Public health professionals determine the causes and spread of diseases by investigating human populations. They study the impact of disease across different groups over time and develop control methods and strategies to prevent its spread, keeping people healthy.
The main responsibility of public health professionals during pandemics is to determine the factors behind its spread, including its origins and how it’s transmitted from person to person. They also implement strategies to help stop the spread of the disease, including setting policies such as social distancing.
In investigating the factors causing the spread of disease, public health professionals use data and scientific methods to measure variables such as human interactions, socioeconomic status of populations, and travel. They then develop policies designed to help reduce the spread of disease. Ultimately, they’re responsible for enforcing isolation, understanding quarantine conditions, monitoring cases, connecting people with necessary resources, opening clinics, and upholding local and national laws.
Public health professionals work together with local, regional, and national governmental agencies, health care facilities, and others to implement emergency preparedness plans that include the following:
- Mobilizing critical resources for local emergency response, including setting up clinics
- Conducting investigations, including contract tracing and continual monitoring of cases
- Enforcing isolation and quarantine protocols
- Connecting the most vulnerable populations to resources, including health services
- Collaborating with community partners, such as hospitals, colleges, schools, and volunteer groups
- Answering questions from health care professionals, the news media, and the public about how the disease is affecting public health and how people can help protect themselves
Pursue a Career in Public Health
Public health professionals are found on the front lines, especially during health crises. They work to protect communities from exposure to a virus affecting the health of many people, and with the potential to affect many more. During a pandemic, they provide expert guidance, which can make a significant impact on the health of entire communities, protecting the most vulnerable and saving lives. Key skills for a career in public health include the ability to:
- Coordinate medical and health services
- Teach communities about behaviors that promote wellness, with a focus on prevention
- Conduct research to improve overall human health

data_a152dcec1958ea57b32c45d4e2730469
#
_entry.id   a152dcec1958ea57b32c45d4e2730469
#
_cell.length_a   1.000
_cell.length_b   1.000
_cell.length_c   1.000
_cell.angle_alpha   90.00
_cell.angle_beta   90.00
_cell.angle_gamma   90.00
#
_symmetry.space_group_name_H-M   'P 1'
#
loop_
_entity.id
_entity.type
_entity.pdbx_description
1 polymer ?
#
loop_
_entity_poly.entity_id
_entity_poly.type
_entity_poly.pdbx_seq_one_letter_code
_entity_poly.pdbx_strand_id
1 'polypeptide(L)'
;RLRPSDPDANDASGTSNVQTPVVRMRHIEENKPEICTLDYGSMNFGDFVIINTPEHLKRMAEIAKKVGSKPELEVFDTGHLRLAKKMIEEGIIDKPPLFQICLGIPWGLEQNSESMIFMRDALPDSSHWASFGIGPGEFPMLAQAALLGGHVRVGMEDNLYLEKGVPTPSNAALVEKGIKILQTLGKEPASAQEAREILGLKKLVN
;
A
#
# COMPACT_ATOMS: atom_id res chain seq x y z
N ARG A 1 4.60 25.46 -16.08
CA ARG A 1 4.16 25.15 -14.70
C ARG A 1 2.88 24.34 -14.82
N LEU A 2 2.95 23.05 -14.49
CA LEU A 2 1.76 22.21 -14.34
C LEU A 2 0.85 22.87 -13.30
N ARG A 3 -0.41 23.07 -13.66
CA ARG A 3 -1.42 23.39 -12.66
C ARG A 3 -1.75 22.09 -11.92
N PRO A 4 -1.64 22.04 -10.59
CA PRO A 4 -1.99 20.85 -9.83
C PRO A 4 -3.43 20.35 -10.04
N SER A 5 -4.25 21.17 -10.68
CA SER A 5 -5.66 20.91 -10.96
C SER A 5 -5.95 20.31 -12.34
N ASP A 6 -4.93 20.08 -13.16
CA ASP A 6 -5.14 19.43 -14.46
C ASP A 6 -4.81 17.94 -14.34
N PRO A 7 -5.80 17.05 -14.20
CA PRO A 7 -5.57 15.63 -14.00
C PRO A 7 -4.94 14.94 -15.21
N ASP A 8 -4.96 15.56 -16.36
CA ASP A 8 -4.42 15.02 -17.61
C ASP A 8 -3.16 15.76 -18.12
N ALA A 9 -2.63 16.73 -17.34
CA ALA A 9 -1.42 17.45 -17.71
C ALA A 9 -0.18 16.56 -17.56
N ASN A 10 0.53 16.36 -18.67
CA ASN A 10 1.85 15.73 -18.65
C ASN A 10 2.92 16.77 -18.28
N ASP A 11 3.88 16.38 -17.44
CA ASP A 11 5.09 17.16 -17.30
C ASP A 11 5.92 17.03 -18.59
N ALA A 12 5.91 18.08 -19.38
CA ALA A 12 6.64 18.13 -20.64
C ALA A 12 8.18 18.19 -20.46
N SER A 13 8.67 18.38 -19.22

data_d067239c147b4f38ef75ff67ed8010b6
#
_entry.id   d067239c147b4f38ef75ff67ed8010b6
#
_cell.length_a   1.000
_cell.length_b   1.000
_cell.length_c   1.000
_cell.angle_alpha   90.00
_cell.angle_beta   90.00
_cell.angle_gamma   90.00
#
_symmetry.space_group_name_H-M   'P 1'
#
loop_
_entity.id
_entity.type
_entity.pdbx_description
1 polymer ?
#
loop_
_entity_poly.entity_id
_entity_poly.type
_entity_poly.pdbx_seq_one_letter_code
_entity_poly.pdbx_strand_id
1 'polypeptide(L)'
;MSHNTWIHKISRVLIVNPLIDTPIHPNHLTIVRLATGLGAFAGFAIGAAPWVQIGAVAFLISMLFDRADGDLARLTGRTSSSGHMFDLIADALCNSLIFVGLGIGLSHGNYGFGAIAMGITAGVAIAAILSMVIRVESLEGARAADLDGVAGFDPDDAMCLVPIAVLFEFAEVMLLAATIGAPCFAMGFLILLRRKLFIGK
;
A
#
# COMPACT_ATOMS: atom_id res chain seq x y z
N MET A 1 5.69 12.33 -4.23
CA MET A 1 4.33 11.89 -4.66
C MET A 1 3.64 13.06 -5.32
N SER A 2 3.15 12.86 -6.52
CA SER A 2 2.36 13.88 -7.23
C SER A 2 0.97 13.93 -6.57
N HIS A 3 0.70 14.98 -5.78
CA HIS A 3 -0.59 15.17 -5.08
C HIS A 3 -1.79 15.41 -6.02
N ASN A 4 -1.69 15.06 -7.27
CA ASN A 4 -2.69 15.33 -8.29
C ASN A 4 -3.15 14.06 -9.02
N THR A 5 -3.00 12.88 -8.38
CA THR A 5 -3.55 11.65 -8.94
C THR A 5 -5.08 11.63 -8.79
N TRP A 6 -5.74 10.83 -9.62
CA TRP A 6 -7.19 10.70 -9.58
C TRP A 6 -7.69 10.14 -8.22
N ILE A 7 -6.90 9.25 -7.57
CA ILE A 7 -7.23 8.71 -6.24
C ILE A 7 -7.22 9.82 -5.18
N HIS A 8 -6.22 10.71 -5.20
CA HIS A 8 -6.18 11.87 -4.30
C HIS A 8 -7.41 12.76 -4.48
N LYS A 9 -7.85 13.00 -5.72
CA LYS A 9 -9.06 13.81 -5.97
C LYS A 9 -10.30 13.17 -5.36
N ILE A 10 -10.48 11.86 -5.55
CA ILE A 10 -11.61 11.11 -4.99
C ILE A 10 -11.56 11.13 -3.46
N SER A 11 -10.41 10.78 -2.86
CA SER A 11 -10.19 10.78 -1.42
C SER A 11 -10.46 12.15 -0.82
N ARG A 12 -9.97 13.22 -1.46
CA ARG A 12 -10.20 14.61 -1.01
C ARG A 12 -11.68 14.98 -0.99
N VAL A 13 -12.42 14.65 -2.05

Ohio University’s online Master of Public Health program prepares students with these and other key skills. The curriculum includes courses such as Program Planning and Implementation in Public Health, Evaluation and Quality Improvement in Health Care, and Biostatistics in Public Health. These and other courses provide graduates with a foundational knowledge of public health and teach them how to assess, design, implement and evaluate health interventions for communities. Graduates often move on to work in local or state health departments, community-based organizations, and government and global health facilities.
Explore how Ohio University’s online Master of Public Health can prepare you with the essential knowledge of how to work with science, data, and people to effectively provide care to communities, especially underserved groups throughout the world.
BioSpace, “The 1968 Pandemic Strain (H3N2) Persists. Will COVID-19?”
Centers for Disease Control and Prevention, 1918 Pandemic (H1N1 virus)
Centers for Disease Control and Prevention, 1957-1958 Pandemic (H2N2 Virus)
Centers for Disease Control and Prevention, 2009 H1N1 Pandemic (H1N1pdm09 virus)
Centers for Disease Control and Prevention, About MERS
Centers for Disease Control and Prevention, History of Smallpox
Centers for Disease Control and Prevention, National Pandemic Strategy
Centers for Disease Control and Prevention, Symptoms of Coronavirus
Centers for Disease Control and Prevention, Types of Influenza Viruses
Centers for Disease Control and Prevention, U.S. Influenza Surveillance System: Purpose and Methods
Health, “What Is an Endemic Virus? WHO Warns COVID-19 ‘May Never Go Away’”
Healthline, “What Is a Pandemic?”
History, Pandemics That Changed History
Johns Hopkins Center for Health Security, Coronaviruses: SARS, MERS, and 2019-nCoV
Live Science, “Smallpox: The World’s First Eradicated Disease”
Live Science, “What Is a Pandemic?”
Polio Global Eradication Initiative, Poliovirus Vs. Smallpox Containment: An Interview with David Heymann
ScienceDaily, “Public Health Leadership Paramount to Emerging Coronavirus Pandemic”
The Lancet, “Can We Contain the COVID-19 Outbreak with the Same Measures as for SARS?”
World Health Organization, Definitions: Emergencies
World Health Organization, Managing Epidemics
World Health Organization, Rapidly Detecting and Responding to Health Emergencies
World Health Organization, WHO’s Work in Emergencies: Prepare, Prevent, Detect and Respond